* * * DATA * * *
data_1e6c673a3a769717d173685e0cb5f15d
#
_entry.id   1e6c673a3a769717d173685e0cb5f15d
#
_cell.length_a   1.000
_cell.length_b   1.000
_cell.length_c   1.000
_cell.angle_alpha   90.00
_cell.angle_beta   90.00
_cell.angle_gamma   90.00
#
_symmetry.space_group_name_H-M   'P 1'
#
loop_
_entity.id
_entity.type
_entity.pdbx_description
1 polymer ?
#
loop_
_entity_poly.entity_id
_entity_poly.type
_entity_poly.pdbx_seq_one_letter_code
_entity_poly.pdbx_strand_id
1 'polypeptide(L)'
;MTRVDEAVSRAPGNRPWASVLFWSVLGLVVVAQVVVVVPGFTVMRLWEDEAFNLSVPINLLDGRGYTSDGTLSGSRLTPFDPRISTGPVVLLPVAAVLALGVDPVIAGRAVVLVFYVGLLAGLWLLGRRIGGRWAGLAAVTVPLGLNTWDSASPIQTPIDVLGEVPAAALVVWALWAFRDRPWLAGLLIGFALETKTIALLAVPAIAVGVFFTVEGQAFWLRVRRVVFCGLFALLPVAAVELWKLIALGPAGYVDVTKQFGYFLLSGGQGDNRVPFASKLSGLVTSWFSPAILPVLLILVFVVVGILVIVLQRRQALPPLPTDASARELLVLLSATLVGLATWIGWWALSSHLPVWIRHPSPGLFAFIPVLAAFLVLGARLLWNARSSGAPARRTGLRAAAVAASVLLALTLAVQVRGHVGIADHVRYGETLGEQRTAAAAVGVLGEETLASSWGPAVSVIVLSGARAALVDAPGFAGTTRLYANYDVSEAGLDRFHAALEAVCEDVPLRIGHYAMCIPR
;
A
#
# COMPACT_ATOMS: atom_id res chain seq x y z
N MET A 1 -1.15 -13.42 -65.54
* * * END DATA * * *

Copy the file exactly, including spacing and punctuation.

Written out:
data_1e6c673a3a769717d173685e0cb5f15d
#
_entry.id   1e6c673a3a769717d173685e0cb5f15d
#
_cell.length_a   1.000
_cell.length_b   1.000
_cell.length_c   1.000
_cell.angle_alpha   90.00
_cell.angle_beta   90.00
_cell.angle_gamma   90.00
#
_symmetry.space_group_name_H-M   'P 1'
#
loop_
_entity.id
_entity.type
_entity.pdbx_description
1 polymer ?
#
loop_
_entity_poly.entity_id
_entity_poly.type
_entity_poly.pdbx_seq_one_letter_code
_entity_poly.pdbx_strand_id
1 'polypeptide(L)'
;MTRVDEAVSRAPGNRPWASVLFWSVLGLVVVAQVVVVVPGFTVMRLWEDEAFNLSVPINLLDGRGYTSDGTLSGSRLTPFDPRISTGPVVLLPVAAVLALGVDPVIAGRAVVLVFYVGLLAGLWLLGRRIGGRWAGLAAVTVPLGLNTWDSASPIQTPIDVLGEVPAAALVVWALWAFRDRPWLAGLLIGFALETKTIALLAVPAIAVGVFFTVEGQAFWLRVRRVVFCGLFALLPVAAVELWKLIALGPAGYVDVTKQFGYFLLSGGQGDNRVPFASKLSGLVTSWFSPAILPVLLILVFVVVGILVIVLQRRQALPPLPTDASARELLVLLSATLVGLATWIGWWALSSHLPVWIRHPSPGLFAFIPVLAAFLVLGARLLWNARSSGAPARRTGLRAAAVAASVLLALTLAVQVRGHVGIADHVRYGETLGEQRTAAAAVGVLGEETLASSWGPAVSVIVLSGARAALVDAPGFAGTTRLYANYDVSEAGLDRFHAALEAVCEDVPLRIGHYAMCIPR
;
A
#
# COMPACT_ATOMS: atom_id res chain seq x y z
N MET A 1 -1.15 -13.42 -65.54